Sunday, July 14, 2024



The extraordinary success of “Black Panther” has cast a spotlight on truths about people of African descent.

The verdict is in, and audiences around the world have arrived at it quickly: “Black Panther” is already one of the most successful movies of all time.

Directed by Ryan Coogler, the newest installment in the Marvel Cinematic Universe is a super-powered response to a Hollywood narrative that has historically depicted black life as rooted in slavery and despair — and in near-constant need of a white savior. “Black Panther” has become a global phenomenon, in part, because it portrays people of African descent as they see themselves: brilliant, strong, powerful, and resilient people who are descended from royalty and fearless in the face of adversity.

Audiences have embraced the film with a speed and passion perhaps never seen before for a film with a black director and a primarily black cast. Millions of people are wearing African fashions to multiple showings, organizing group screenings, and adopting the greetings and catchphrases being popularized by the film.

“The diversity in the Marvel Cinematic Universe goes back to the Marvel comics,” said Marvel Studios president and “Black Panther” producer Kevin Feige. “I’ve always said we’re just trying to emulate what the comics have been doing so well for so many decades and one of those things is representing society as it exists. When Black Panther character debuted in the ‘60s it was daring move for the Marvel bullpen Stan Lee and Jack Kirby to introduce this new character, an African character who is smarter than  many of our other heroes and is stronger than most of our other heroes. To be able to put that on the big screen fifty years later is incredibly exciting for us.”

“Black Panther” centers on T’Challa (Chadwick Boseman), who after the death of his father, The King of Wakanda, returns home to take his rightful place on the throne in the isolated, technologically advanced African nation.

But when a powerful enemy appears, T’Challa’s mettle as king — and Black Panther — is tested when he is drawn into a formidable conflict that puts the fate of Wakanda and the entire world at risk. Faced with treachery and danger, the young king must rally allies and release the full power of Black Panther to defeat his foes and secure the safety of his people and their way of life.

Boseman leads a cast that also includes Michael B. Jordan, Daniel Kaluuya, Academy Award winners Lupita Nyong’o and Forest Whitaker, and Oscar nominees Angela Bassett and Daniel Kaluuya.

The film’s lead was excited to portray the King of Wakanda. “T’Challa is smart. He’s a strategist and that has always been something that stood out to me, even in the comic books, said Boseman. “He’s a world leader and with that comes the responsibility for an entire nation and considering its place in the world. That’s something that other superheroes don’t commonly have, but he must also uphold his legacy. It’s an interesting combination. If you’re going to do a superhero, you want to do one where you can really act and where you can do something that’s going to make you a better artist as well. And I think, culturally speaking, that there are not a lot of opportunities to play a black superhero. It’s breaking new ground, and to be a part of that is a special thing.”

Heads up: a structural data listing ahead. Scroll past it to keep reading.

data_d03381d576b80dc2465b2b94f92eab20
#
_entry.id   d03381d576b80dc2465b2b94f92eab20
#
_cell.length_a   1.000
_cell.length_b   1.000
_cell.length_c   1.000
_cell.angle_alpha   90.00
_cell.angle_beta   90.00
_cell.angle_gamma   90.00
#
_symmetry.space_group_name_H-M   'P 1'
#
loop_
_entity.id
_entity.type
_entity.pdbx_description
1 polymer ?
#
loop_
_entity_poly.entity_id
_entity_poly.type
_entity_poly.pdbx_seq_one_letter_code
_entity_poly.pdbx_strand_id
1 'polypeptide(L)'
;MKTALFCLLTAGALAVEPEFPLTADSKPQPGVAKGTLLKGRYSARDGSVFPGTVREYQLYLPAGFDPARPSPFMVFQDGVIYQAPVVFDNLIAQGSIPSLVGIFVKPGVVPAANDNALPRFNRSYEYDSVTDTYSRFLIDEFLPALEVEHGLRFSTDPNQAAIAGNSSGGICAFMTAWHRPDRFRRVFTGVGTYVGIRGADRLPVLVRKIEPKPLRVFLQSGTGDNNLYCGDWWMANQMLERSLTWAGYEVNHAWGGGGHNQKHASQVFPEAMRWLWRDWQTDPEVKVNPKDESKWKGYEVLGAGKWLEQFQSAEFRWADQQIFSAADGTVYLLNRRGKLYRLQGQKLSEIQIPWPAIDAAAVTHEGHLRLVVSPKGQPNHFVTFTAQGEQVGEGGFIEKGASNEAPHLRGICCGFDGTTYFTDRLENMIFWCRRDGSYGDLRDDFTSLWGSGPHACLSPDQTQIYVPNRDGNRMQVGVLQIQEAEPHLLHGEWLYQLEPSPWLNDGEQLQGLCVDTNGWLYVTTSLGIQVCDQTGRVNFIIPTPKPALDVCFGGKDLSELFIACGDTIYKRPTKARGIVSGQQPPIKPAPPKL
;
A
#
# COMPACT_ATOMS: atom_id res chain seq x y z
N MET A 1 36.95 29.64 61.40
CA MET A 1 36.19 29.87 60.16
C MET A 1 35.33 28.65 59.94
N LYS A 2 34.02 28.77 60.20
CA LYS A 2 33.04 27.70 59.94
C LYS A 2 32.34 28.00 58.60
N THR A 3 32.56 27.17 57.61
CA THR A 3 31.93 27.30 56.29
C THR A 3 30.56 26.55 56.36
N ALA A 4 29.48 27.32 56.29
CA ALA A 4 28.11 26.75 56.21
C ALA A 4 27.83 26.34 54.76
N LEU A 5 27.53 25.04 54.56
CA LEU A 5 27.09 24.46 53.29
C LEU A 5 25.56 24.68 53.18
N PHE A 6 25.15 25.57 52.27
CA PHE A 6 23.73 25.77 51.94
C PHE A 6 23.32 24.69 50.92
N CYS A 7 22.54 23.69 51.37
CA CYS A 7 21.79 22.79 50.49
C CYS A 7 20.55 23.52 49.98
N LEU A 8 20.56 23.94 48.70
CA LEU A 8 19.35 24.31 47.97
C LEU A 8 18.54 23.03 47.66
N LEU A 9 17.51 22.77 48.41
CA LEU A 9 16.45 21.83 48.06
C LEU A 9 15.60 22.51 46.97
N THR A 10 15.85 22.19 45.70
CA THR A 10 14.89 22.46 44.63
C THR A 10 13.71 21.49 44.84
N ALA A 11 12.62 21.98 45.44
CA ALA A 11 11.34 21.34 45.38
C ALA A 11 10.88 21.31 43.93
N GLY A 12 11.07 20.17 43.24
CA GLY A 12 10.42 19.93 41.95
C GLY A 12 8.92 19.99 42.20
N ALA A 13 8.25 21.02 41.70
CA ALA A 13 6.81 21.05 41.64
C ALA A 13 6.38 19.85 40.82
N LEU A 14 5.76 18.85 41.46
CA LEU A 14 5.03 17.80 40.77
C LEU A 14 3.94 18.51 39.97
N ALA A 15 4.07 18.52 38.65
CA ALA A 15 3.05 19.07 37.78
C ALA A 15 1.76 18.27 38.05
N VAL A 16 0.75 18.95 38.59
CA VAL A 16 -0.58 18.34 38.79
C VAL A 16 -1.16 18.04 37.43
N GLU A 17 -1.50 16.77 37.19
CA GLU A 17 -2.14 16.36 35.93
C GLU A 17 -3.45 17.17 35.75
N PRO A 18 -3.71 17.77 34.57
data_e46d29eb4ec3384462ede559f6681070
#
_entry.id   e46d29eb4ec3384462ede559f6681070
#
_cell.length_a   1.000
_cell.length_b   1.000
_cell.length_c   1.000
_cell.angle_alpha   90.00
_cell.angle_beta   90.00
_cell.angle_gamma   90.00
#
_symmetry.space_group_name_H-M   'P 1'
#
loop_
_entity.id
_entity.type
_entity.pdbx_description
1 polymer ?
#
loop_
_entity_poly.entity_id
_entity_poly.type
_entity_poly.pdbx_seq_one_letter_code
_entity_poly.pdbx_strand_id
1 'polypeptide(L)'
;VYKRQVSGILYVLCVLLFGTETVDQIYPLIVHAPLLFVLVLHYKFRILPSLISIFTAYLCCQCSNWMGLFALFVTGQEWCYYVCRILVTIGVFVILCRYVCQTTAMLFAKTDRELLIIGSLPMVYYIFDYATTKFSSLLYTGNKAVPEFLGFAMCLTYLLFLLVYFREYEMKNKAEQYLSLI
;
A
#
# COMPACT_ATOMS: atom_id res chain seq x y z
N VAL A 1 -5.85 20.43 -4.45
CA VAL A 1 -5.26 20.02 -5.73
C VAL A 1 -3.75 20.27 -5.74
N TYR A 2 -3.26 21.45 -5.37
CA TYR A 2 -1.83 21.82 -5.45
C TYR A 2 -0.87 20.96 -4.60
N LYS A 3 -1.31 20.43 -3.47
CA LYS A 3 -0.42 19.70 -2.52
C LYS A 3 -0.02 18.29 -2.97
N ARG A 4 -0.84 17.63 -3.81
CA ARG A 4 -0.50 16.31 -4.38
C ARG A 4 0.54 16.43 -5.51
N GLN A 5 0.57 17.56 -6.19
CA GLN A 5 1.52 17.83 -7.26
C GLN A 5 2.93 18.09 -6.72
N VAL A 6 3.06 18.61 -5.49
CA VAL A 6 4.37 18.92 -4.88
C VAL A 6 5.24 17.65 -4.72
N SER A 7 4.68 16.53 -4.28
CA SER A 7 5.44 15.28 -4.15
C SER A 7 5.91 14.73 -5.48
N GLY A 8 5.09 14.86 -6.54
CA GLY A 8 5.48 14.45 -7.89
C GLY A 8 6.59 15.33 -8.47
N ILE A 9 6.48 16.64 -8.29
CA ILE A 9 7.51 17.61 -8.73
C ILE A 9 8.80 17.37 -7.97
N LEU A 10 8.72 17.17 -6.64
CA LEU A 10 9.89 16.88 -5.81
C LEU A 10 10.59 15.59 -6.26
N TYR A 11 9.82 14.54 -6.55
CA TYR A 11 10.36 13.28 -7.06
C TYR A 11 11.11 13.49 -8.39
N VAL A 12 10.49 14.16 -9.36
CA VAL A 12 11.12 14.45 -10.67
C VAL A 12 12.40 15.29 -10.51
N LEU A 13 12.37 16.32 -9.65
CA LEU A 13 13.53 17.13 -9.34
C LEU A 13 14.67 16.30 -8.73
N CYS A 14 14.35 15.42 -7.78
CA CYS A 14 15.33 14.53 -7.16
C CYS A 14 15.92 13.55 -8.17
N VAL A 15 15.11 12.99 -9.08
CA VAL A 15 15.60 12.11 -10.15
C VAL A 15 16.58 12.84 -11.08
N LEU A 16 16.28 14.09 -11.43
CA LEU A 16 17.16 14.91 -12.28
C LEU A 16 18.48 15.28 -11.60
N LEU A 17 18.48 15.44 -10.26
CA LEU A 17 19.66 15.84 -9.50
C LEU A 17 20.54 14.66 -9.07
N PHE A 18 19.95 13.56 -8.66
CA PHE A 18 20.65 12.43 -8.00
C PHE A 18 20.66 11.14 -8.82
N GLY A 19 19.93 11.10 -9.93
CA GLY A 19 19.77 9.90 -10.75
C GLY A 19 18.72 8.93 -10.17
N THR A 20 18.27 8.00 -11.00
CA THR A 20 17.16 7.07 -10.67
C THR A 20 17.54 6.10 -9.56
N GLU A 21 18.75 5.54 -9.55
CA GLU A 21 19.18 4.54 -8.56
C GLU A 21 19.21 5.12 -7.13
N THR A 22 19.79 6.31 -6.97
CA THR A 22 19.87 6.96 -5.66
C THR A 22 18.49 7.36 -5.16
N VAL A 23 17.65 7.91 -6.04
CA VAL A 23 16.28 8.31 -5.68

Jordan, who plays T’Challa’s nemesis Erik Killmonger — who has designs to take over the Wakanda throne — says the movie can open eyes to realities outside the theater.

“It’s the introduction to the world and giving the voice to the people,” said Jordan. “The culture of Wakanda is very old. There is history and traditions and how they’re used to doing things. I loved the way they tied in the old-school traditions and how they’re used to doing things. I loved the way they tied in the old-school tradition with what today is and how important foreign policy and how we interact with one another is.”

Nyong’o, who plays Nakia, was drawn to “Black Panther” by several different elements. “The fact that the movie was going to be Marvel’s first black superhero and that he would be an African king, and the fact that we were going to be creating this really dope African country, and populated it with all sorts of badass African characters — it was no-brainer, honestly.”

She elaborated on how she identified with her character. “I love a woman who goes her own way and is independent, and I am also really someone who depends on my family, friends, feels a connection to my people and maybe a responsibility to ‘make them proud.’ So I really related to that balancing act within oneself. I feel like all the actors really owned this story and wanted to do right by it. There was a militancy with which we showed up every day to put in our work.”

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